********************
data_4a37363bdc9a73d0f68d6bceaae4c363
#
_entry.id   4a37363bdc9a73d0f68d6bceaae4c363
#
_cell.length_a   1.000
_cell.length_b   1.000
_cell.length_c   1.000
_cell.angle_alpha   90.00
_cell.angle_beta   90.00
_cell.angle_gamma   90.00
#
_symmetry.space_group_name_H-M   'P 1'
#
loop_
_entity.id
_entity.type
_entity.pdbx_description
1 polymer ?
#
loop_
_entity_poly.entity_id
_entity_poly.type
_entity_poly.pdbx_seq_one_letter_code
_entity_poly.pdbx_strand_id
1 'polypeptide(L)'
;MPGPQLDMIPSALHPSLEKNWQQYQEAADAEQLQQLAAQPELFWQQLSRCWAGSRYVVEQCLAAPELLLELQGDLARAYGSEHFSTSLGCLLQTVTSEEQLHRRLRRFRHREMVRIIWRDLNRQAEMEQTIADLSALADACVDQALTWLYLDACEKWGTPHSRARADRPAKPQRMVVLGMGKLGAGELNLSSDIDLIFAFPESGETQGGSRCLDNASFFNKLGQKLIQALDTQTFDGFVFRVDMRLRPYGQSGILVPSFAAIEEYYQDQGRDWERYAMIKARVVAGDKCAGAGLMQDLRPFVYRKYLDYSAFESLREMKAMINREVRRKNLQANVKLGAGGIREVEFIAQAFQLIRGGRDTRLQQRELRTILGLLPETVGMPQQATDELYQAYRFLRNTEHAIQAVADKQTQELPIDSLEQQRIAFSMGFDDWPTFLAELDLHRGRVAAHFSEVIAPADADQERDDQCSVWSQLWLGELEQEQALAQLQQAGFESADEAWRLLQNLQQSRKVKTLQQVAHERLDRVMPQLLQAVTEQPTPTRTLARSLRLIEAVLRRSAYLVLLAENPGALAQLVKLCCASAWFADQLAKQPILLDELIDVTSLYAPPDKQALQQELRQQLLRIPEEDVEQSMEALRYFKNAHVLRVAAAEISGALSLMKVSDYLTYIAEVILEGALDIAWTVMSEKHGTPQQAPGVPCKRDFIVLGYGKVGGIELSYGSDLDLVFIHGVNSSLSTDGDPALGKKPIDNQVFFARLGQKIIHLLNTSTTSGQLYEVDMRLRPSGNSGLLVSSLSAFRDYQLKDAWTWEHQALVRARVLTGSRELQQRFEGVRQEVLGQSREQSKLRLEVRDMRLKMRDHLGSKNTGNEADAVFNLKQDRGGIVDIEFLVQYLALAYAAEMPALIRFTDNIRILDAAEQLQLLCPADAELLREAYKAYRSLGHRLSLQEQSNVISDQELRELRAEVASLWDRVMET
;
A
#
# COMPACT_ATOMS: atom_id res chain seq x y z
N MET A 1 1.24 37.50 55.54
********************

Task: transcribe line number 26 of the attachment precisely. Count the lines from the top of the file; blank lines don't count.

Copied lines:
;MPGPQLDMIPSALHPSLEKNWQQYQEAADAEQLQQLAAQPELFWQQLSRCWAGSRYVVEQCLAAPELLLELQGDLARAYGSEHFSTSLGCLLQTVTSEEQLHRRLRRFRHREMVRIIWRDLNRQAEMEQTIADLSALADACVDQALTWLYLDACEKWGTPHSRARADRPAKPQRMVVLGMGKLGAGELNLSSDIDLIFAFPESGETQGGSRCLDNASFFNKLGQKLIQALDTQTFDGFVFRVDMRLRPYGQSGILVPSFAAIEEYYQDQGRDWERYAMIKARVVAGDKCAGAGLMQDLRPFVYRKYLDYSAFESLREMKAMINREVRRKNLQANVKLGAGGIREVEFIAQAFQLIRGGRDTRLQQRELRTILGLLPETVGMPQQATDELYQAYRFLRNTEHAIQAVADKQTQELPIDSLEQQRIAFSMGFDDWPTFLAELDLHRGRVAAHFSEVIAPADADQERDDQCSVWSQLWLGELEQEQALAQLQQAGFESADEAWRLLQNLQQSRKVKTLQQVAHERLDRVMPQLLQAVTEQPTPTRTLARSLRLIEAVLRRSAYLVLLAENPGALAQLVKLCCASAWFADQLAKQPILLDELIDVTSLYAPPDKQALQQELRQQLLRIPEEDVEQSMEALRYFKNAHVLRVAAAEISGALSLMKVSDYLTYIAEVILEGALDIAWTVMSEKHGTPQQAPGVPCKRDFIVLGYGKVGGIELSYGSDLDLVFIHGVNSSLSTDGDPALGKKPIDNQVFFARLGQKIIHLLNTSTTSGQLYEVDMRLRPSGNSGLLVSSLSAFRDYQLKDAWTWEHQALVRARVLTGSRELQQRFEGVRQEVLGQSREQSKLRLEVRDMRLKMRDHLGSKNTGNEADAVFNLKQDRGGIVDIEFLVQYLALAYAAEMPALIRFTDNIRILDAAEQLQLLCPADAELLREAYKAYRSLGHRLSLQEQSNVISDQELRELRAEVASLWDRVMET